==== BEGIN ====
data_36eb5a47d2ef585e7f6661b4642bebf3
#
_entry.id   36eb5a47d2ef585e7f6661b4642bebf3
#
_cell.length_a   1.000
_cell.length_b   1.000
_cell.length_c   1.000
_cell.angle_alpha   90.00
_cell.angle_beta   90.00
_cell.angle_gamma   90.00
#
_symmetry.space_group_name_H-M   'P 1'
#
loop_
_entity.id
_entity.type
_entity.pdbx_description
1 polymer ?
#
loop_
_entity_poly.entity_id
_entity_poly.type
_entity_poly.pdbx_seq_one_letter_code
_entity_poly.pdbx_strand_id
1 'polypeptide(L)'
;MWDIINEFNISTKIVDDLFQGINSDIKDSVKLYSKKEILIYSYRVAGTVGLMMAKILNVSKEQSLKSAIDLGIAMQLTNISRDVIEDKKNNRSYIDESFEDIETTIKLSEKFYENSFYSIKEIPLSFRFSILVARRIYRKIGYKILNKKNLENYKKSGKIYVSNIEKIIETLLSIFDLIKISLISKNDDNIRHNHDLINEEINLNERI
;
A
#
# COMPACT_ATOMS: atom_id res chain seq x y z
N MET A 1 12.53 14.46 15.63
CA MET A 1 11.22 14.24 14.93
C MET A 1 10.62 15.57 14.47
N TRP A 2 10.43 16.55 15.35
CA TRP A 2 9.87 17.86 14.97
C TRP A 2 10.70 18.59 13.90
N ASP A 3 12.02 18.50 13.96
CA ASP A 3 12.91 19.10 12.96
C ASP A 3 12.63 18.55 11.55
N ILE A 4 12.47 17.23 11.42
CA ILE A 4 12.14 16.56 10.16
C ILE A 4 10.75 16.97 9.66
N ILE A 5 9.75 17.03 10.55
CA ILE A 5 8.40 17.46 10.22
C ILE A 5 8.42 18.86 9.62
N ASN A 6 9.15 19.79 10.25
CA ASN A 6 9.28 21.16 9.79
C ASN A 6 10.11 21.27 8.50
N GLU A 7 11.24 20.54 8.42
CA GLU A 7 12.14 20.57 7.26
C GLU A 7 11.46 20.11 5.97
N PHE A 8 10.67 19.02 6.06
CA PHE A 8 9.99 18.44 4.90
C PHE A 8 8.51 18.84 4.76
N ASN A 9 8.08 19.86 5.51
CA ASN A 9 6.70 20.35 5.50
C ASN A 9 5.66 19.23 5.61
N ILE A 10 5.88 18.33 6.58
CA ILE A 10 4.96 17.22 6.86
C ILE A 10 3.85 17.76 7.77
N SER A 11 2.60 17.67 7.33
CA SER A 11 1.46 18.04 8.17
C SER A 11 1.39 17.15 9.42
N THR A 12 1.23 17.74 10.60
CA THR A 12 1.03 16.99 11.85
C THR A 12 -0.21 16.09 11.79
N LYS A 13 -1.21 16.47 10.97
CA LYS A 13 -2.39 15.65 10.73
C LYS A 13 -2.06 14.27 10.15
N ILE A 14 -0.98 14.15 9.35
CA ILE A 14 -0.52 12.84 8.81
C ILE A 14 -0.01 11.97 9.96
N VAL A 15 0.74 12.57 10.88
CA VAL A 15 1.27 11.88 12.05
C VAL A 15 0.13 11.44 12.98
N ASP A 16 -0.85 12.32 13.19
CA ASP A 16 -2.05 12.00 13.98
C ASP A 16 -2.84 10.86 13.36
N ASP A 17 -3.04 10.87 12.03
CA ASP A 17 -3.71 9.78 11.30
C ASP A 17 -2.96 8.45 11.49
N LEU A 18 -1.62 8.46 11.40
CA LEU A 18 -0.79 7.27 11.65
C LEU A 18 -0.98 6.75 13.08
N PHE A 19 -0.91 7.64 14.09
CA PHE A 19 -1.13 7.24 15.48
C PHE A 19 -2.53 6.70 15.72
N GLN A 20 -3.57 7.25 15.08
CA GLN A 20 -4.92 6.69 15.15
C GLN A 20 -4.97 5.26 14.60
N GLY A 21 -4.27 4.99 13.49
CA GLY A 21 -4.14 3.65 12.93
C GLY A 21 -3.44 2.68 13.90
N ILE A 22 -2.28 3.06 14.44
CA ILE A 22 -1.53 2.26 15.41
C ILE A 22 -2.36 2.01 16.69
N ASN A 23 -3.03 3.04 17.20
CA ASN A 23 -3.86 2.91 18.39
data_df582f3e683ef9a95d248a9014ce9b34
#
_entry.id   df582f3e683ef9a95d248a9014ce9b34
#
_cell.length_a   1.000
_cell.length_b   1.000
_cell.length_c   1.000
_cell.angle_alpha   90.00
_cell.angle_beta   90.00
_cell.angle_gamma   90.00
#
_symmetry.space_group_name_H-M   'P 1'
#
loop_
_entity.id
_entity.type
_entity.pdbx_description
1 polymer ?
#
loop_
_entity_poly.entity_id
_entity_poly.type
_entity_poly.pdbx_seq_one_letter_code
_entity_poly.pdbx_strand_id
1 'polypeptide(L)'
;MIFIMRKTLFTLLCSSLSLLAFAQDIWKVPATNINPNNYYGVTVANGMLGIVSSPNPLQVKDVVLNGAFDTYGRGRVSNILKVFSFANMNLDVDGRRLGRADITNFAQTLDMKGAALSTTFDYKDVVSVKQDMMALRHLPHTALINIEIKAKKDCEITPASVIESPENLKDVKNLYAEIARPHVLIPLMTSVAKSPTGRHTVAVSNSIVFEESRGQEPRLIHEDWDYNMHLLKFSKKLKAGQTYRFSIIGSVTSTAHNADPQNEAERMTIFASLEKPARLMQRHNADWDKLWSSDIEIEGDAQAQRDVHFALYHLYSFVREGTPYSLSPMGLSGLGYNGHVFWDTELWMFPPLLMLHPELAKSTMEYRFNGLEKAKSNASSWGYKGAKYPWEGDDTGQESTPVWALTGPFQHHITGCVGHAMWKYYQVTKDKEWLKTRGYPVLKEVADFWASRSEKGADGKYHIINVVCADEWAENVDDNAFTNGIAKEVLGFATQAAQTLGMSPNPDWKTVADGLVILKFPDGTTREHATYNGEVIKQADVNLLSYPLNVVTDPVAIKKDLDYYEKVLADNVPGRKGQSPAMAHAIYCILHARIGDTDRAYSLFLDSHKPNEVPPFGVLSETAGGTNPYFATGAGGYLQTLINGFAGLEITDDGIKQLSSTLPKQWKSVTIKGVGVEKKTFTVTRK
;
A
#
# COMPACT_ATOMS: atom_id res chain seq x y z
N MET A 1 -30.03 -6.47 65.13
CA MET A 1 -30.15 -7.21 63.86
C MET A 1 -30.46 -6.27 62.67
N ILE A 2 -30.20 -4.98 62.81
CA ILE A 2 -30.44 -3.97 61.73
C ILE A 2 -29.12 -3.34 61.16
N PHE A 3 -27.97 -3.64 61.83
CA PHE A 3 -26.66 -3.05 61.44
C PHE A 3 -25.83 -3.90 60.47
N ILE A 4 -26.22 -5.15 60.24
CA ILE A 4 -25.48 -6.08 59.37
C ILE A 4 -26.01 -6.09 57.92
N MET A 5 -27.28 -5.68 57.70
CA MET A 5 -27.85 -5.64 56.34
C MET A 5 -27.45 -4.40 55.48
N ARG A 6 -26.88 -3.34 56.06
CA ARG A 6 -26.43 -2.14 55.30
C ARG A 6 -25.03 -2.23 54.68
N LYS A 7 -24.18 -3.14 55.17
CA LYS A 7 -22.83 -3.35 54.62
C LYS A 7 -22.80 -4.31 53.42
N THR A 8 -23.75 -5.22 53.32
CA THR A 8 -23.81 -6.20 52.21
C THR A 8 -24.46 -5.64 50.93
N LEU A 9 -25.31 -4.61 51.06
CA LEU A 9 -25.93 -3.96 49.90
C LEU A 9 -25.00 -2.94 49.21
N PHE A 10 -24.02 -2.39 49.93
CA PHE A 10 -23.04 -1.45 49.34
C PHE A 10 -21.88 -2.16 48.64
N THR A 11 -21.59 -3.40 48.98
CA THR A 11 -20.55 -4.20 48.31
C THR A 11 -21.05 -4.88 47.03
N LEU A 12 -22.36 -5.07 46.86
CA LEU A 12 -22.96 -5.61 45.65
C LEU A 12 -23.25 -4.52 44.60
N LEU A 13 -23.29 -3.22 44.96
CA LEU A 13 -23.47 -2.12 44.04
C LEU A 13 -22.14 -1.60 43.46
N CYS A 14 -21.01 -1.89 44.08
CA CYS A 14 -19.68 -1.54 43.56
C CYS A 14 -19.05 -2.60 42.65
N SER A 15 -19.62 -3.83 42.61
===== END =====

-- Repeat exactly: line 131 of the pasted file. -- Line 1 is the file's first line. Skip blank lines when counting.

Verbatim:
C MET A 1 -30.46 -6.27 62.67